The last step on the way to being an upright human being is cruising – which means walking holding onto things like sofas or mum and dad. Babies’ duck-like gaits, lack of foot arches and under-developed balance make early walking really difficult.
When will my baby switch from crawling to cruising?
This might start at about nine months – but it’s often much later, so don’t worry. Your baby will probably start by working out how to bend their knees and how to sit after standing. At around the same time your little one might start pulling up to standing position by holding onto furniture.
After mastering the standing position, at about 12 months, they’ll usually start moving from one piece of furniture to the next for support. They may even be able to let go and stand on their own – usually not for very long before bumping down onto their bottom!
When your baby cruises, they will take sideways crab steps to get around. Your baby may even be able to walk a little at this point while gripping your hand or both hands, although the first steps alone usually take a few weeks or months after cruising starts. The first steps are usually quite wobbly! At 12 months, many toddlers are walking on their own – although they look a bit like drunken sailors! If this hasn’t happened by around 18 months, it is worth getting them checked out by your health practitioner as 99% of children are walking by this age.
Can I help my baby practise cruising and walking?
Early on while your baby is learning, you can encourage them to squat down from a standing position by placing something interesting on the floor while they are standing. They may bend down to grab it. At first they may just fall down to the floor to get close to the toy, but after a while your baby will be able to squat down, grab the toy, and stand back up. All this pulling to stand, squatting up and down, and cruising from side to side, helps your baby develop the strength, balance, and coordination necessary for walking.
Helping them practise walking by holding hands stimulates development of the part of their brain that controls balance and coordination. It’s like a feedback loop. So never force your baby if they’re not ready. Start with both hands and, when ready, drop down to one hand. You can also help by propping your baby up next to the sofa, so they’ll be in the right start position and can then ease themselves along the sofa on their own.
To make things fun and keep your baby interested in standing, you can place some of their favourite toys on the edge of the sofa. This way they’ll be encouraged to climb up on the sofa or to hold onto the edge of the sofa once standing.
Also – you can make a kind of ‘commando course’ around the house! If your baby likes following a particular route – say from a sofa over to a big old chair – then once they can do that easily, move the chair a little bit further from the sofa, so they need to take a step.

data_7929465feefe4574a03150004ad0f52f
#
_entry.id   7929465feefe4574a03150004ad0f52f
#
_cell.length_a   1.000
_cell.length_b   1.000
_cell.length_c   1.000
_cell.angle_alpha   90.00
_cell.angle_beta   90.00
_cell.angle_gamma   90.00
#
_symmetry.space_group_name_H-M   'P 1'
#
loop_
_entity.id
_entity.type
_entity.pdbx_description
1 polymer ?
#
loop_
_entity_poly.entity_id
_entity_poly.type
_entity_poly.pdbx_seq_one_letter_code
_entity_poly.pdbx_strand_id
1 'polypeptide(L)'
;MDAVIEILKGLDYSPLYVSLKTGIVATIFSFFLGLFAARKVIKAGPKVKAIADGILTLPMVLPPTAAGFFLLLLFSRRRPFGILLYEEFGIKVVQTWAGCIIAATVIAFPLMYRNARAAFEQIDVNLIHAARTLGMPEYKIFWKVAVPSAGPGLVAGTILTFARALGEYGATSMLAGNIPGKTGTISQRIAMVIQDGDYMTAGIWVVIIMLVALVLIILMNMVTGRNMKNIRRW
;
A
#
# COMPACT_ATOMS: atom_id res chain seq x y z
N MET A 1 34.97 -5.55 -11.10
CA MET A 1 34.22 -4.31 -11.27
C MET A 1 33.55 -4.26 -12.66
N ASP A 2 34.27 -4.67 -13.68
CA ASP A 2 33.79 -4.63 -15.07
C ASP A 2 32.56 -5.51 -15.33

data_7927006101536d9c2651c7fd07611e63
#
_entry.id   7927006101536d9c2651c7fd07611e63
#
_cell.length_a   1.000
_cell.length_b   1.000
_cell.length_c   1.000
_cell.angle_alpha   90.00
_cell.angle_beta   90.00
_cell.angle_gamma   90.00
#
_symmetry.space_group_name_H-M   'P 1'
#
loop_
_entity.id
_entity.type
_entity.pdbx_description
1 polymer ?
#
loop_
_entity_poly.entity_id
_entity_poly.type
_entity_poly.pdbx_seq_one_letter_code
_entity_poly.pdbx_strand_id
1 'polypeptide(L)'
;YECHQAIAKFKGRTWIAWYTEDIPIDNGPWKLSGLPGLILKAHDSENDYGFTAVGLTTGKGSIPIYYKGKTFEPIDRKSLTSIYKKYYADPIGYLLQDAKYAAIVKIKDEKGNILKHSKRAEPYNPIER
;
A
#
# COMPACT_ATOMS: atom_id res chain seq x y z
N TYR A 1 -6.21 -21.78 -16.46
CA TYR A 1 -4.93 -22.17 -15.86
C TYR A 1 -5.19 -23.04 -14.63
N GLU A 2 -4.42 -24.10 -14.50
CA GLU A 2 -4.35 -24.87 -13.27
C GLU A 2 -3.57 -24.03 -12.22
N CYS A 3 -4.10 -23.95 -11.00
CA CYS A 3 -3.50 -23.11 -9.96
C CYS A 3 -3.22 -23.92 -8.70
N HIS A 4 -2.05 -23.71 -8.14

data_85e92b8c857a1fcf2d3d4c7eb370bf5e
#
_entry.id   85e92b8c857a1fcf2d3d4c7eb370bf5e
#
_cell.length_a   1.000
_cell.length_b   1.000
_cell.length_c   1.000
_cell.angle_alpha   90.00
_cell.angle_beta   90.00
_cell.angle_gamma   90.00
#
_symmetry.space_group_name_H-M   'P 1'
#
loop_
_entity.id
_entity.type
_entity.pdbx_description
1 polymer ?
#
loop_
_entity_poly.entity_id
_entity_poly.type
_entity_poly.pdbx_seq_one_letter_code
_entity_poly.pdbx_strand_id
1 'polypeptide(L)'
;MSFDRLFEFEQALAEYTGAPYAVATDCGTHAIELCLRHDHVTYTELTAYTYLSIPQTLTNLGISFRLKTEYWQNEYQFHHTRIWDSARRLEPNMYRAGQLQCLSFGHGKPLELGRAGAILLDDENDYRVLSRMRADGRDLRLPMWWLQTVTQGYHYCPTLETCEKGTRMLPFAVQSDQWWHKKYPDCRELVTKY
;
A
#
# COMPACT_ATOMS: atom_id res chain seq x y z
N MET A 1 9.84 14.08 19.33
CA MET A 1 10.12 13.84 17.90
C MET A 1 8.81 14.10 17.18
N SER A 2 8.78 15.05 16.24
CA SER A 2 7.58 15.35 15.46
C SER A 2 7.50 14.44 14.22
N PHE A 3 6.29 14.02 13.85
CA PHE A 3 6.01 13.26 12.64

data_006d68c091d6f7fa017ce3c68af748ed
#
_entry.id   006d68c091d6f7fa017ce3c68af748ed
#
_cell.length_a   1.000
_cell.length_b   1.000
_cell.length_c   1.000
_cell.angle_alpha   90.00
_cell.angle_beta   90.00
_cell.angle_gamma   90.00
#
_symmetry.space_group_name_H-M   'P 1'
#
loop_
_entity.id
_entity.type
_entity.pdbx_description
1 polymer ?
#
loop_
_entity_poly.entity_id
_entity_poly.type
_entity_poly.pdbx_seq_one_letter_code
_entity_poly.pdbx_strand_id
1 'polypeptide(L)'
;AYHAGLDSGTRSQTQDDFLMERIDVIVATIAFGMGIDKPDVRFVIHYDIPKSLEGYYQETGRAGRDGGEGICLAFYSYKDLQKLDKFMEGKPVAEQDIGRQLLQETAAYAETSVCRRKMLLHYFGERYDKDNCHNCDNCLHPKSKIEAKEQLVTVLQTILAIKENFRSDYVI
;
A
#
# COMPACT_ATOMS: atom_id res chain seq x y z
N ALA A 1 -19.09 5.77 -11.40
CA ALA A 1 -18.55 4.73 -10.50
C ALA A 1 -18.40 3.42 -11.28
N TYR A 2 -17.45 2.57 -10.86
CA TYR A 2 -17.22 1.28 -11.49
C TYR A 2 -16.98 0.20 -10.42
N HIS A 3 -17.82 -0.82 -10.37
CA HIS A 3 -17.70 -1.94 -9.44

Should I buy my baby a walking device?
Lots of babies love having a tiny pushchair they can push around on their own – a bit like a miniature Zimmer frame! It gives them some support and balance, without taking over control from them. So – unlike a walking device, which keeps them upright and walking even if they don’t want to be – if they lose balance they can still fall onto their bottoms. So these are a good idea.
Baby walkers – where your baby sits in the middle and there are wheels on the bottom, so they can propel themselves around – do not really teach your baby how to walk, however, as they remain in a near sitting position.
What should I do to make sure my baby is safe?
Generally the house needs to be baby-proofed, since your baby is now mobile. He will also get more and more mobile very quickly. Everything dangerous – sharp or poisonous things, cleaning products, etc – must go up out of reach. Sharp corners need to be covered. Stair gates need to be positioned at the top and bottom of the stairs.
Furthermore, since your baby will be hanging tightly onto furniture to keep himself upright, make sure everything is sturdy. Don’t leave flimsy chairs around, since your baby may try pulling themselves up holding on to them. Keep folding chairs put away so your baby can’t trap their fingers.
When will my baby start walking?
Once your baby gets comfortable pulling to stand, cruising the furniture and squatting, their next challenge will be to walk all on their own! We’ve outlined some of the ways you can help your baby practise. Most babies are walking by about a year but the range is quite wide, with some starting walking at nine months and others not walking until around 18 months.
Should I be concerned if my baby isn’t walking?
Not all babies will learn to walk at the same time. Some babies will start walking much earlier than others for various reasons. There is no reason to worry if your baby is under 18 months and not walking yet. You may find your baby is fine with their language and social development, but slower with their physical skills. There is usually nothing to worry about. However, if your baby is 18 months old and is still not walking, you should talk to your doctor. You should also mention if your baby tends to favour one side of their body in case there is a weakness in one side.